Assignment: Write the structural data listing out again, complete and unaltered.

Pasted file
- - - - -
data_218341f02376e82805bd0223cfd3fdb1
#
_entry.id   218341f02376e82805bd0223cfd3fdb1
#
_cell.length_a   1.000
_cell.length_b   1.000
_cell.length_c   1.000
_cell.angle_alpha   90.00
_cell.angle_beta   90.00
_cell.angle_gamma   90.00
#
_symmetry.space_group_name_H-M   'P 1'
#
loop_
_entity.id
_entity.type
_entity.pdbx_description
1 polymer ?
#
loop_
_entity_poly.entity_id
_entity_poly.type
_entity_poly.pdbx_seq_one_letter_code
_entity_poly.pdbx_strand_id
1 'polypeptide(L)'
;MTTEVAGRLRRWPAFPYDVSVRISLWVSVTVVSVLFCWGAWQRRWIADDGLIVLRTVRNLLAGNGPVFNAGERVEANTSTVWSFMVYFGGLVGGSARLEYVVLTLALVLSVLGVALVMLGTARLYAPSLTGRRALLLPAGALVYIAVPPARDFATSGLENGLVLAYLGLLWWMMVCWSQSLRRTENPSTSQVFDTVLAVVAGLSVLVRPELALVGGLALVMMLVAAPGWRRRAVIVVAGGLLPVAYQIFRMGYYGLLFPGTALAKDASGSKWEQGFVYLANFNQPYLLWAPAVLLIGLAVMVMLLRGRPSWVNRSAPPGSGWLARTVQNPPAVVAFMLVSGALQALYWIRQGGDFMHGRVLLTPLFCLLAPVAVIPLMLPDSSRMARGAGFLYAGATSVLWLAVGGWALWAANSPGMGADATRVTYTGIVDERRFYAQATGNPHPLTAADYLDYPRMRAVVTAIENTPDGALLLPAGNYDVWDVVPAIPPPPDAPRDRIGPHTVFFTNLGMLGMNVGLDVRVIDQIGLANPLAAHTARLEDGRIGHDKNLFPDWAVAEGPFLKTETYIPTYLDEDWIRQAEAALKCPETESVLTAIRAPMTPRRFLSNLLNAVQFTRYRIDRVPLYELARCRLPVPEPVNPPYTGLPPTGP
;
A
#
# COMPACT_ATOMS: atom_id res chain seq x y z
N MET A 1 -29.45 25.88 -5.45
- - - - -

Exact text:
data_218341f02376e82805bd0223cfd3fdb1
#
_entry.id   218341f02376e82805bd0223cfd3fdb1
#
_cell.length_a   1.000
_cell.length_b   1.000
_cell.length_c   1.000
_cell.angle_alpha   90.00
_cell.angle_beta   90.00
_cell.angle_gamma   90.00
#
_symmetry.space_group_name_H-M   'P 1'
#
loop_
_entity.id
_entity.type
_entity.pdbx_description
1 polymer ?
#
loop_
_entity_poly.entity_id
_entity_poly.type
_entity_poly.pdbx_seq_one_letter_code
_entity_poly.pdbx_strand_id
1 'polypeptide(L)'
;MTTEVAGRLRRWPAFPYDVSVRISLWVSVTVVSVLFCWGAWQRRWIADDGLIVLRTVRNLLAGNGPVFNAGERVEANTSTVWSFMVYFGGLVGGSARLEYVVLTLALVLSVLGVALVMLGTARLYAPSLTGRRALLLPAGALVYIAVPPARDFATSGLENGLVLAYLGLLWWMMVCWSQSLRRTENPSTSQVFDTVLAVVAGLSVLVRPELALVGGLALVMMLVAAPGWRRRAVIVVAGGLLPVAYQIFRMGYYGLLFPGTALAKDASGSKWEQGFVYLANFNQPYLLWAPAVLLIGLAVMVMLLRGRPSWVNRSAPPGSGWLARTVQNPPAVVAFMLVSGALQALYWIRQGGDFMHGRVLLTPLFCLLAPVAVIPLMLPDSSRMARGAGFLYAGATSVLWLAVGGWALWAANSPGMGADATRVTYTGIVDERRFYAQATGNPHPLTAADYLDYPRMRAVVTAIENTPDGALLLPAGNYDVWDVVPAIPPPPDAPRDRIGPHTVFFTNLGMLGMNVGLDVRVIDQIGLANPLAAHTARLEDGRIGHDKNLFPDWAVAEGPFLKTETYIPTYLDEDWIRQAEAALKCPETESVLTAIRAPMTPRRFLSNLLNAVQFTRYRIDRVPLYELARCRLPVPEPVNPPYTGLPPTGP
;
A
#
# COMPACT_ATOMS: atom_id res chain seq x y z
N MET A 1 -29.45 25.88 -5.45